The first of these collects, now to be reviewed, consists of three petitions. The first is introductory to the other two, and designed to conciliate a favourable audience to the important requests which follow ;---The second respects a knowledge of our duty. ;-And the third, the practice of it.

In the introductory petition several things are mentioned, which are calculated to secure regard to the suit of the penitent supplicant who

uses it.

Its language bespeaks sincerity and importunity, and is unaccommodate to feigned lips. For while it coincides with the feelings of the awakened mind, it is suited to a detection of the hypocrisy which debases the worship of the formalist. The mode of expression which is here adopted, frequently .occurs in Scripture, and always conveys an idea of fervent desire. The following instances will be sufficient specimens. When the mariners of the ship in which Jonah endeavoured to escape “ from the pre“ sence of the Lord,” had done all that prudence and skill could devise for the preservation of their lives from destruction, in the storm by which they were overtaken, but without success,—they at length addressed themselves to the great Ruler of the winds and waves in words which discovered the state of their hearts ; • They cried unto the Lord and said, we bescech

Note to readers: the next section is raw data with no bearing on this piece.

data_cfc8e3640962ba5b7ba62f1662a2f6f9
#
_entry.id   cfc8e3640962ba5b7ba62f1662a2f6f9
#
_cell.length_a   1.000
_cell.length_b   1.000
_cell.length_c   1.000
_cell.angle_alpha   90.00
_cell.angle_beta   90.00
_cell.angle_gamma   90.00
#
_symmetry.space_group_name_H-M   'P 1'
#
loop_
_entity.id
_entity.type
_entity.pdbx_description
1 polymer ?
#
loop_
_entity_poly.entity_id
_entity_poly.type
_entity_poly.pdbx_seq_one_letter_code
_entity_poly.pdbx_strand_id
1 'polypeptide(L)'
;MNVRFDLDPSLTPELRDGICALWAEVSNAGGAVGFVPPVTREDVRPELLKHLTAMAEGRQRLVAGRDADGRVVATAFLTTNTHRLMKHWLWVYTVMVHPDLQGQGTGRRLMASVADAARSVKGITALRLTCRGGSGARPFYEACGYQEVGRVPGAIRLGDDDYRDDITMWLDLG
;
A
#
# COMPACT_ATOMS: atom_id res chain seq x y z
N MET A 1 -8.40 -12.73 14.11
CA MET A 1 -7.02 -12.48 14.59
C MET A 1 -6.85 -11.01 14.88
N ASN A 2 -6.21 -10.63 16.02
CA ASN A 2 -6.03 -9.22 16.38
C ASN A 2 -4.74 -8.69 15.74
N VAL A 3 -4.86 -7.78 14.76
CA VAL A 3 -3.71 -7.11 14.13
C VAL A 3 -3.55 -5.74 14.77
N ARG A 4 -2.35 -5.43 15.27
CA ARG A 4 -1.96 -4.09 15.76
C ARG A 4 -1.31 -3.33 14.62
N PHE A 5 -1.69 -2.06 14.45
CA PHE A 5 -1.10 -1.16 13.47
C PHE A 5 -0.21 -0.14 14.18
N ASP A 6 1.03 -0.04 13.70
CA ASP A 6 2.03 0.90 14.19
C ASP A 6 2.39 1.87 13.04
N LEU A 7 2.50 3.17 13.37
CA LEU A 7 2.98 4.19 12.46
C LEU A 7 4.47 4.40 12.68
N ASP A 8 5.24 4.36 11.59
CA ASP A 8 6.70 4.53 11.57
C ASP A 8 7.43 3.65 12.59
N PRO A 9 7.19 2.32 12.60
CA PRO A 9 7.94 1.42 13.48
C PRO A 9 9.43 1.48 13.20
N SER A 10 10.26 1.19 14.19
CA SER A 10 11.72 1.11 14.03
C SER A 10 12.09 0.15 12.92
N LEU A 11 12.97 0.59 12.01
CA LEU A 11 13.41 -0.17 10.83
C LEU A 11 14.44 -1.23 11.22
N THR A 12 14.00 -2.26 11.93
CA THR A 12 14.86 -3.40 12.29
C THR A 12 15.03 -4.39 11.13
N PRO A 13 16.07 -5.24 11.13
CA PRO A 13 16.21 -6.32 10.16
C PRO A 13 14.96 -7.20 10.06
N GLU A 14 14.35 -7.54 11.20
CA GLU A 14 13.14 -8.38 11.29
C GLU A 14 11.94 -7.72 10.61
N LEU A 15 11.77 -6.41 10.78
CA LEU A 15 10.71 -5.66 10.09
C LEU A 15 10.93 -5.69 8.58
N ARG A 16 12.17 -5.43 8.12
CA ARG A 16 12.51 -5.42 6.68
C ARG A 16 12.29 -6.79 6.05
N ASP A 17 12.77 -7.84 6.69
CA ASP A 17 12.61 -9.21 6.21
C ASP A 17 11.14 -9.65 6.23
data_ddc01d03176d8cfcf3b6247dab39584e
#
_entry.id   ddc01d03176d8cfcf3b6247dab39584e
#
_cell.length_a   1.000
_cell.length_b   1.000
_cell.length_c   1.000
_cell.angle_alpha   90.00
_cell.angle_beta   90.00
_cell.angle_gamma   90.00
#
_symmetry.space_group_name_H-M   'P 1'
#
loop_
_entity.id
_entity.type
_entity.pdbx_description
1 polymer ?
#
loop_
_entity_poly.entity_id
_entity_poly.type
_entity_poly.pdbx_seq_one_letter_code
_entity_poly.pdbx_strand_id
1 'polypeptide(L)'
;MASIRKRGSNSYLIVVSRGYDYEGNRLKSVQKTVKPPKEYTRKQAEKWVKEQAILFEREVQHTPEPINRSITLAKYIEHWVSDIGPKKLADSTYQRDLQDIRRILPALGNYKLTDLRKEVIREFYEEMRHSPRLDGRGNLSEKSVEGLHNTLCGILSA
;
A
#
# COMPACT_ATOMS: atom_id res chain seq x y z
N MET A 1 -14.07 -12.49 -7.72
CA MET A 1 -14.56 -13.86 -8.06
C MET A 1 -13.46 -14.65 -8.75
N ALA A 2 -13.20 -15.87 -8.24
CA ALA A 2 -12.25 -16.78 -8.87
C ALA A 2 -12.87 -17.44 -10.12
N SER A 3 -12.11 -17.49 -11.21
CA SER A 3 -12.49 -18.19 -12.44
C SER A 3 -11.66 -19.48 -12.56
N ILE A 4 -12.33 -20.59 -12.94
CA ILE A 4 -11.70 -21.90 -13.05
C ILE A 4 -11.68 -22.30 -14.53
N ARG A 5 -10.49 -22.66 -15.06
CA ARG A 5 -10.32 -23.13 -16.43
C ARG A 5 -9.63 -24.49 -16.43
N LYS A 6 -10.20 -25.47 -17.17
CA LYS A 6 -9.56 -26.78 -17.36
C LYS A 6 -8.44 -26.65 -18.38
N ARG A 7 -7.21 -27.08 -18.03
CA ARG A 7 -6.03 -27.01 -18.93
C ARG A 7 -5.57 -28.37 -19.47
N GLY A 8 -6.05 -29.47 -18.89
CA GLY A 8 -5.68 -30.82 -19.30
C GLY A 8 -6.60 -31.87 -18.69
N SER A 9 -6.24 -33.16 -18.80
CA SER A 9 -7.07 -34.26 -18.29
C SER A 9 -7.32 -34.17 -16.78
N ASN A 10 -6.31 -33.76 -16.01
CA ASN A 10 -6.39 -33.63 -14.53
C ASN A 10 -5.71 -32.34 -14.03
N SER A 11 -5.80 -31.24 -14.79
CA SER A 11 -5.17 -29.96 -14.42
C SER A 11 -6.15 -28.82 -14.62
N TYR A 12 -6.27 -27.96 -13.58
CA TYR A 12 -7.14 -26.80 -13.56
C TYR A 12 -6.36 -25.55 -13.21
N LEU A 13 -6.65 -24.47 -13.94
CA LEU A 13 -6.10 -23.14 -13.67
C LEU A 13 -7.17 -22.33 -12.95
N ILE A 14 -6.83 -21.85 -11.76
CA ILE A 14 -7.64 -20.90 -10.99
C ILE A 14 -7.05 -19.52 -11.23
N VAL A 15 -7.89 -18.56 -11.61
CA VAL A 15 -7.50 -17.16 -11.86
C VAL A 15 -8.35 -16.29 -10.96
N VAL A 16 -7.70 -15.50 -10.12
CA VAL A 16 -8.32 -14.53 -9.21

thee, O Lord, we beseech thee, let us not pe“ rish for this man's life, &c.Jonah i. 14. With similar energy did the father of a demoniac youth implore help from the compassionate Jesus. His words breathe distress and anxiety: “ Master, I beseech thee, look upon my son, for “ he is mine only child. And lo, a spirit taketh “ him, and he suddenly crieth out; and it tear“eth him, that he foameth again; and bruising “ him, hardly departeth from him. And I be